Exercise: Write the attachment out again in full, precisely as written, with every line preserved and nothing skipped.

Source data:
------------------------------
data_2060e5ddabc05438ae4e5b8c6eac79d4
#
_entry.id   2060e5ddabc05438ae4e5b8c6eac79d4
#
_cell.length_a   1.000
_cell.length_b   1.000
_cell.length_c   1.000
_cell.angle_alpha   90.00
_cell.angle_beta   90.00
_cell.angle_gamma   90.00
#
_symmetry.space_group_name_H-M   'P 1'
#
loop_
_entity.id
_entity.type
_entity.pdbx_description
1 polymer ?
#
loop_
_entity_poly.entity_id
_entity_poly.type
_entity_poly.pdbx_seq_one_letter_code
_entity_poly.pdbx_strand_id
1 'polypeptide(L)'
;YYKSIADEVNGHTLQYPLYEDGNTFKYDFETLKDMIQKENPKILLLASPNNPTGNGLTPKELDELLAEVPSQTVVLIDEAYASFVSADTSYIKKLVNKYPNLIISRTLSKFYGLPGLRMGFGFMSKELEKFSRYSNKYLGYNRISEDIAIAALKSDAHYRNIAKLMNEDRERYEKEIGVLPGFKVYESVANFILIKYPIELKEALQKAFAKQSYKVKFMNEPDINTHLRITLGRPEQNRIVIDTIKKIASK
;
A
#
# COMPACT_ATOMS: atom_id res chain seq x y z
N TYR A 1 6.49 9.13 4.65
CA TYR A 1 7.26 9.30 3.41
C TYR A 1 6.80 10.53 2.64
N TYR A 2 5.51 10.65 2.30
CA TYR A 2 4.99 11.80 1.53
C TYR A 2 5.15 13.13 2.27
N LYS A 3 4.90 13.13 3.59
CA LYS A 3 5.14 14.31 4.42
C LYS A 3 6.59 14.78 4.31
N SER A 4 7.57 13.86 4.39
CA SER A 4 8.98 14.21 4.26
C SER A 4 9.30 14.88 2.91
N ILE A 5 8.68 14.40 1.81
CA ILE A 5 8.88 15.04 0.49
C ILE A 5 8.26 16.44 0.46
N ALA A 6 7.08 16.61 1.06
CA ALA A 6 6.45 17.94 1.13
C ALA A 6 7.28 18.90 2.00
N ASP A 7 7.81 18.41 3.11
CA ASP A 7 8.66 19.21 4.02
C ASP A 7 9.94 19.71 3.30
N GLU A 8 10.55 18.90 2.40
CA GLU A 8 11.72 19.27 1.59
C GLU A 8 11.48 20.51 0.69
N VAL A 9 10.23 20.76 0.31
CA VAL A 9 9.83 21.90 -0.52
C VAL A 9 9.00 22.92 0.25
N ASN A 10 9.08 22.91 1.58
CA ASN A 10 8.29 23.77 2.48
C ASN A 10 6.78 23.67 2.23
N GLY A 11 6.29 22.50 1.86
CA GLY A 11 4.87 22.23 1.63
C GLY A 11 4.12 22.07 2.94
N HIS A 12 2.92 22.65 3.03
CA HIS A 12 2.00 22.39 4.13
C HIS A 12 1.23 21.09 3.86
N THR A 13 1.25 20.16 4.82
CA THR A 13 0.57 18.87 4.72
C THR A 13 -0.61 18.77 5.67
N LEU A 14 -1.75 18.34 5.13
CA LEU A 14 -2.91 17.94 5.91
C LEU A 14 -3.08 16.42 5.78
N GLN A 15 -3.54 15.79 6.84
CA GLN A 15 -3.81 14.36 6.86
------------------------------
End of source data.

data_2060e5ddabc05438ae4e5b8c6eac79d4
#
_entry.id   2060e5ddabc05438ae4e5b8c6eac79d4
#
_cell.length_a   1.000
_cell.length_b   1.000
_cell.length_c   1.000
_cell.angle_alpha   90.00
_cell.angle_beta   90.00
_cell.angle_gamma   90.00
#
_symmetry.space_group_name_H-M   'P 1'
#
loop_
_entity.id
_entity.type
_entity.pdbx_description
1 polymer ?
#
loop_
_entity_poly.entity_id
_entity_poly.type
_entity_poly.pdbx_seq_one_letter_code
_entity_poly.pdbx_strand_id
1 'polypeptide(L)'
;YYKSIADEVNGHTLQYPLYEDGNTFKYDFETLKDMIQKENPKILLLASPNNPTGNGLTPKELDELLAEVPSQTVVLIDEAYASFVSADTSYIKKLVNKYPNLIISRTLSKFYGLPGLRMGFGFMSKELEKFSRYSNKYLGYNRISEDIAIAALKSDAHYRNIAKLMNEDRERYEKEIGVLPGFKVYESVANFILIKYPIELKEALQKAFAKQSYKVKFMNEPDINTHLRITLGRPEQNRIVIDTIKKIASK
;
A
#
# COMPACT_ATOMS: atom_id res chain seq x y z
N TYR A 1 6.49 9.13 4.65
CA TYR A 1 7.26 9.30 3.41
C TYR A 1 6.80 10.53 2.64
N TYR A 2 5.51 10.65 2.30
CA TYR A 2 4.99 11.80 1.53
C TYR A 2 5.15 13.13 2.27
N LYS A 3 4.90 13.13 3.59
CA LYS A 3 5.14 14.31 4.42
C LYS A 3 6.59 14.78 4.31
N SER A 4 7.57 13.86 4.39
CA SER A 4 8.98 14.21 4.26
C SER A 4 9.30 14.88 2.91
N ILE A 5 8.68 14.40 1.81
CA ILE A 5 8.88 15.04 0.49
C ILE A 5 8.26 16.44 0.46
N ALA A 6 7.08 16.61 1.06
CA ALA A 6 6.45 17.94 1.13
C ALA A 6 7.28 18.90 2.00
N ASP A 7 7.81 18.41 3.11
CA ASP A 7 8.66 19.21 4.02
C ASP A 7 9.94 19.71 3.30
N GLU A 8 10.55 18.90 2.40
CA GLU A 8 11.72 19.27 1.59
C GLU A 8 11.48 20.51 0.69
N VAL A 9 10.23 20.76 0.31
CA VAL A 9 9.83 21.90 -0.52
C VAL A 9 9.00 22.92 0.25
N ASN A 10 9.08 22.91 1.58
CA ASN A 10 8.29 23.77 2.48
C ASN A 10 6.78 23.67 2.23
N GLY A 11 6.29 22.50 1.86
CA GLY A 11 4.87 22.23 1.63
C GLY A 11 4.12 22.07 2.94
N HIS A 12 2.92 22.65 3.03
CA HIS A 12 2.00 22.39 4.13
C HIS A 12 1.23 21.09 3.86
N THR A 13 1.25 20.16 4.82
CA THR A 13 0.57 18.87 4.72
C THR A 13 -0.61 18.77 5.67
N LEU A 14 -1.75 18.34 5.13
CA LEU A 14 -2.91 17.94 5.91
C LEU A 14 -3.08 16.42 5.78
N GLN A 15 -3.54 15.79 6.84
CA GLN A 15 -3.81 14.36 6.86